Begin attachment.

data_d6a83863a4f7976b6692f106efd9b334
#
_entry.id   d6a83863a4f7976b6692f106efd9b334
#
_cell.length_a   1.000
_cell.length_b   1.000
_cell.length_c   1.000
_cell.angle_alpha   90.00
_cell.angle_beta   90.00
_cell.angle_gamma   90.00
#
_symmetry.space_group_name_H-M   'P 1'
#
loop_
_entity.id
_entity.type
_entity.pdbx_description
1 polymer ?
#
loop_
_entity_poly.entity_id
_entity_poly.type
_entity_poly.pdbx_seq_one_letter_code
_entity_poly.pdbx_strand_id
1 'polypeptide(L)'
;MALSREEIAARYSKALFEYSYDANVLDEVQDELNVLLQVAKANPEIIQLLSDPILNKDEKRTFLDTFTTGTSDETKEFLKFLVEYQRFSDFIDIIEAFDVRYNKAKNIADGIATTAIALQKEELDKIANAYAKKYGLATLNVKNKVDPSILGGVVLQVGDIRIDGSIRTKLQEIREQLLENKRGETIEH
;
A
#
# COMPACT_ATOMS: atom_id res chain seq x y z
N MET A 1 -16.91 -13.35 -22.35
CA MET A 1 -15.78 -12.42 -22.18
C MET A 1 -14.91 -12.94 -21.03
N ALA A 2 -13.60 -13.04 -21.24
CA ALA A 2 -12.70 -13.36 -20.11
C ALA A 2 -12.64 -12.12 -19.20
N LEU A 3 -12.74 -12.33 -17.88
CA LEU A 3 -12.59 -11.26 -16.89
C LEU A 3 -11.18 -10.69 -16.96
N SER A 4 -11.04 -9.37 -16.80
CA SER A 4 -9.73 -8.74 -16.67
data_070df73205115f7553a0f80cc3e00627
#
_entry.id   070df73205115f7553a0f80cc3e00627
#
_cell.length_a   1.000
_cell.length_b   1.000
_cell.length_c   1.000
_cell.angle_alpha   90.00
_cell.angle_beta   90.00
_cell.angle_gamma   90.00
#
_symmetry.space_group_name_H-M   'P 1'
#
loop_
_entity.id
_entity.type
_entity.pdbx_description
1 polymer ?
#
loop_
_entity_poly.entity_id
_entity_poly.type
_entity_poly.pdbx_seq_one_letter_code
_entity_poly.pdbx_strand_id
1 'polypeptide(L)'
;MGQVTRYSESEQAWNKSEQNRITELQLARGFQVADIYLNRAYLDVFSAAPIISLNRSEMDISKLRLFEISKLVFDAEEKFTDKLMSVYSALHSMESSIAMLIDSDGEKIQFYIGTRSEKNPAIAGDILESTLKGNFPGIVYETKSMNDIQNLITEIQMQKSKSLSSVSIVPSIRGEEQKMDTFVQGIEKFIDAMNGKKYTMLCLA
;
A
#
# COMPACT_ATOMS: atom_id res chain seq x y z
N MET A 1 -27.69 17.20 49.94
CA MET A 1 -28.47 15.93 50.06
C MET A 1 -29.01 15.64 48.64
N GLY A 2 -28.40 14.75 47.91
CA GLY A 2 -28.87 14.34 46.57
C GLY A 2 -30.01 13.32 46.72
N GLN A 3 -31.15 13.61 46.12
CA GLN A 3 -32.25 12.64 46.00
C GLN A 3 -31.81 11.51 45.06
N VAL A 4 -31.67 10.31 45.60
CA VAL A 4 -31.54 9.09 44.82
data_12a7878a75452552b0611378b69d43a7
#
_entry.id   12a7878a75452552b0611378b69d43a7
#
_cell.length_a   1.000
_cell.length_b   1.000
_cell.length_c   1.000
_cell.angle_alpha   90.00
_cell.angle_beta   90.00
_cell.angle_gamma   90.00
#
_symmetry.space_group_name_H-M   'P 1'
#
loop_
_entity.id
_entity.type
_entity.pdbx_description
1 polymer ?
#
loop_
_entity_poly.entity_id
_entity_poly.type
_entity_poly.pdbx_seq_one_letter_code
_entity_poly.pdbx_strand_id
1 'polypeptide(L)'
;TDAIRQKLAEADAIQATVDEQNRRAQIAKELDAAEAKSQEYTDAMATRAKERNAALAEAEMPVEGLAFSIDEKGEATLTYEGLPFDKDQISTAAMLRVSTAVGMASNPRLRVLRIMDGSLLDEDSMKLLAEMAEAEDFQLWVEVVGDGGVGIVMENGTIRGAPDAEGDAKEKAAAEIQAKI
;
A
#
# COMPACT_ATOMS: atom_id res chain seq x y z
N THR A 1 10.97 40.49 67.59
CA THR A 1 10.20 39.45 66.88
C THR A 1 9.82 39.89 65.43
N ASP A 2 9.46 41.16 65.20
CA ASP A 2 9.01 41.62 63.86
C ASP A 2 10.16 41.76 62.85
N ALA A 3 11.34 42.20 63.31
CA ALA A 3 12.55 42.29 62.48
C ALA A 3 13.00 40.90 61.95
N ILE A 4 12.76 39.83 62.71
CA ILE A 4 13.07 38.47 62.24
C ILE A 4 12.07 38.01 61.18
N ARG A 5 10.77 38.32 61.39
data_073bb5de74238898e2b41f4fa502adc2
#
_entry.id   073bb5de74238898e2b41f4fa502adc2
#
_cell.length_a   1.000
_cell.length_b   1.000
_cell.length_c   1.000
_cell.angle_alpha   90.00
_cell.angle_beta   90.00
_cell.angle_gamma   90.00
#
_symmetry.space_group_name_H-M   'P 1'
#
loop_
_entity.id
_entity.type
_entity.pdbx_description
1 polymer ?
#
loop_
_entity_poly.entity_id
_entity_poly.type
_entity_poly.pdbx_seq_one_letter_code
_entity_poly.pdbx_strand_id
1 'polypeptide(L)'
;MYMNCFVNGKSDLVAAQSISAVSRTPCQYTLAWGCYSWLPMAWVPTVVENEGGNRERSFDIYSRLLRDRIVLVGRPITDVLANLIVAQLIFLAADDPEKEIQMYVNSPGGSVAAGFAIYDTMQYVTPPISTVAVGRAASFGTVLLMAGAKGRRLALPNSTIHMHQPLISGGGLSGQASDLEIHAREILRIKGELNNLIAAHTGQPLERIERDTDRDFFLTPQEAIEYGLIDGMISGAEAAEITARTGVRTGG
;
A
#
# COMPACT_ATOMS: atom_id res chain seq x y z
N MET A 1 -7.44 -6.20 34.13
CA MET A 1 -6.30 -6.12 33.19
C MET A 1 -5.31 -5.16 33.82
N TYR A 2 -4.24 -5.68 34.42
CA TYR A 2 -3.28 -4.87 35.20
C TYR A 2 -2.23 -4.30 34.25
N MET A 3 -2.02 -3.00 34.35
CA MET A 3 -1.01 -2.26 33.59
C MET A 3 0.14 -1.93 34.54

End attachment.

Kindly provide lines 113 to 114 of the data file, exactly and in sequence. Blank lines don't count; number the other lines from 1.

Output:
N THR A 1 10.97 40.49 67.59
CA THR A 1 10.20 39.45 66.88